By Dez Duran-Lamanilao
Disasters strike at the most unexpected times. In fact, before 2018 ended, many US states experienced multiple tornadoes, which resulted in one death, multiple injuries, and damages in both residential and commercial areas. We do not want our daily life to be disrupted or to be forced to move out of our homes because of these natural calamities. However, we should also have a plan to deal with such, as it becomes more of a burden if we are caught unprepared to the harsh realities related to disasters.
FEMA Disaster Relief insurance
The FEMA Disaster Insurance was designed to help individuals or businesses recover from a major disaster. Of course, an area needs to be declared for disaster insurance before you can begin your application. Some of the assistance you may get from FEMA include the following:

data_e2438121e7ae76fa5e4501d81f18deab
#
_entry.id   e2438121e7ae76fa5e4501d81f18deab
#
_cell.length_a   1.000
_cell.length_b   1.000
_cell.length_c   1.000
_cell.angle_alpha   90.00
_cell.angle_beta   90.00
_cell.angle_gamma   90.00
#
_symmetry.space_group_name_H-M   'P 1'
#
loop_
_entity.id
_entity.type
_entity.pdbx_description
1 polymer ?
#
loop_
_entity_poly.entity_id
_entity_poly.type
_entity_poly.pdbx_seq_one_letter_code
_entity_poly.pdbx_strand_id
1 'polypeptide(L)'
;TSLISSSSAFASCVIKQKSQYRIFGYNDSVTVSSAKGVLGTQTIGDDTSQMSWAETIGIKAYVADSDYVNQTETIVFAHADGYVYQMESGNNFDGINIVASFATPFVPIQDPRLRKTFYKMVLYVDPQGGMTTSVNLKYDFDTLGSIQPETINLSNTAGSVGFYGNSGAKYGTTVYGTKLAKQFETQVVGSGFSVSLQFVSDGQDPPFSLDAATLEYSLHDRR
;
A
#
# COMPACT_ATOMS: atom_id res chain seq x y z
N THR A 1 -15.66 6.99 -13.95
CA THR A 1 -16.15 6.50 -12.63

- Emergency medical assistance
- Emergency shelter
- Prompt needs
- Support for individuals suffering from disabilities or in need of access and functional needs
- Housing aid to individuals, families, renters and homeowners, as applicable, resulting from a presidentially-declared disaster (primary residence only)
- Low-interest loans, in partnership with the Small Business Administration (SBA), for business damages
- Disaster assistance to other disaster-caused expenses, including child care, medical and dental, funeral and burial, and moving and storage, among others
What Happens After My Application?
FEMA will contact you within 10 days from your application date to schedule a home inspection. The waiting time is usually dependent on the gravity of the disaster. For example, a catastrophic disaster may require more time before an inspector can actually pay a visit.
Note that FEMA will not duplicate any assistance you may have already received from your insurance company, but they may consider items not covered by your insurance. It is best to talk to your insurance provider to clarify the clauses stated in your policy.
While no one can predict the exact time a disaster can occur, we should never ignore warnings from concerned organizations and local and national agencies. It pays to be prepared for the unforeseen events that may transpire before, during and after a disaster.